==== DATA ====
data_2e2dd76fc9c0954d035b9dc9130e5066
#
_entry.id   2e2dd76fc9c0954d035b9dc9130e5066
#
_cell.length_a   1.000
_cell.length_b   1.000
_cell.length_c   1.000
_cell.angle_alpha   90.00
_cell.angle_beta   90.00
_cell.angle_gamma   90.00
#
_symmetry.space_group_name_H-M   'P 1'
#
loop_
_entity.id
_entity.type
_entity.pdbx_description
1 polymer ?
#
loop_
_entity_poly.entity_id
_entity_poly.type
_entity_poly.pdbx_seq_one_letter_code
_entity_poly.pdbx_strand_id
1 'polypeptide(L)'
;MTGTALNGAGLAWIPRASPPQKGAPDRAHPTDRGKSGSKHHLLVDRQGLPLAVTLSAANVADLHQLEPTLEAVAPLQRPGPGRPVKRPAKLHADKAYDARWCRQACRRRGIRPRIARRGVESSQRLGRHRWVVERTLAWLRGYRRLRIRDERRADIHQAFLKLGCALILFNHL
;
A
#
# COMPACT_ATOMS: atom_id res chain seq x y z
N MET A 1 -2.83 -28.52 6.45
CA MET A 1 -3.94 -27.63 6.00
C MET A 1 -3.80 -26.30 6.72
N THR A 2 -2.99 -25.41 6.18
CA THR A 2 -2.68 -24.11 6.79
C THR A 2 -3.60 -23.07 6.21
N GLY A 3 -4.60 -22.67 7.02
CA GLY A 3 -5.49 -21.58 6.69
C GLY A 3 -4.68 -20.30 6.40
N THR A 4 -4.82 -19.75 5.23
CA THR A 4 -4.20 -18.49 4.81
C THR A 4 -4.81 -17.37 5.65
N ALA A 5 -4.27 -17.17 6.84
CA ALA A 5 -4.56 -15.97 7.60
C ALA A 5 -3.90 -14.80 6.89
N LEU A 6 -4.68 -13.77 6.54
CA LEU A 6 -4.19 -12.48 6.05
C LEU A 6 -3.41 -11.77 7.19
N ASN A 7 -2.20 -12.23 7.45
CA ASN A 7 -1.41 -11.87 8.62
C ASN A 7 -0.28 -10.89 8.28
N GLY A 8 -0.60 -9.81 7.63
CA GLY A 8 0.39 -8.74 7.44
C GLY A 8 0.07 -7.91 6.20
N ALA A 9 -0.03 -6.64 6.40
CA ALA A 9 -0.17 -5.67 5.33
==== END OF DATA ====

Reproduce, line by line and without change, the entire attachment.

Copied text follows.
data_2e2dd76fc9c0954d035b9dc9130e5066
#
_entry.id   2e2dd76fc9c0954d035b9dc9130e5066
#
_cell.length_a   1.000
_cell.length_b   1.000
_cell.length_c   1.000
_cell.angle_alpha   90.00
_cell.angle_beta   90.00
_cell.angle_gamma   90.00
#
_symmetry.space_group_name_H-M   'P 1'
#
loop_
_entity.id
_entity.type
_entity.pdbx_description
1 polymer ?
#
loop_
_entity_poly.entity_id
_entity_poly.type
_entity_poly.pdbx_seq_one_letter_code
_entity_poly.pdbx_strand_id
1 'polypeptide(L)'
;MTGTALNGAGLAWIPRASPPQKGAPDRAHPTDRGKSGSKHHLLVDRQGLPLAVTLSAANVADLHQLEPTLEAVAPLQRPGPGRPVKRPAKLHADKAYDARWCRQACRRRGIRPRIARRGVESSQRLGRHRWVVERTLAWLRGYRRLRIRDERRADIHQAFLKLGCALILFNHL
;
A
#
# COMPACT_ATOMS: atom_id res chain seq x y z
N MET A 1 -2.83 -28.52 6.45
CA MET A 1 -3.94 -27.63 6.00
C MET A 1 -3.80 -26.30 6.72
N THR A 2 -2.99 -25.41 6.18
CA THR A 2 -2.68 -24.11 6.79
C THR A 2 -3.60 -23.07 6.21
N GLY A 3 -4.60 -22.67 7.02
CA GLY A 3 -5.49 -21.58 6.69
C GLY A 3 -4.68 -20.30 6.40
N THR A 4 -4.82 -19.75 5.23
CA THR A 4 -4.20 -18.49 4.81
C THR A 4 -4.81 -17.37 5.65
N ALA A 5 -4.27 -17.17 6.84
CA ALA A 5 -4.56 -15.97 7.60
C ALA A 5 -3.90 -14.80 6.89
N LEU A 6 -4.68 -13.77 6.54
CA LEU A 6 -4.19 -12.48 6.05
C LEU A 6 -3.41 -11.77 7.19
N ASN A 7 -2.20 -12.23 7.45
CA ASN A 7 -1.41 -11.87 8.62
C ASN A 7 -0.28 -10.89 8.28
N GLY A 8 -0.60 -9.81 7.63
CA GLY A 8 0.39 -8.74 7.44
C GLY A 8 0.07 -7.91 6.20
N ALA A 9 -0.03 -6.64 6.40
CA ALA A 9 -0.17 -5.67 5.33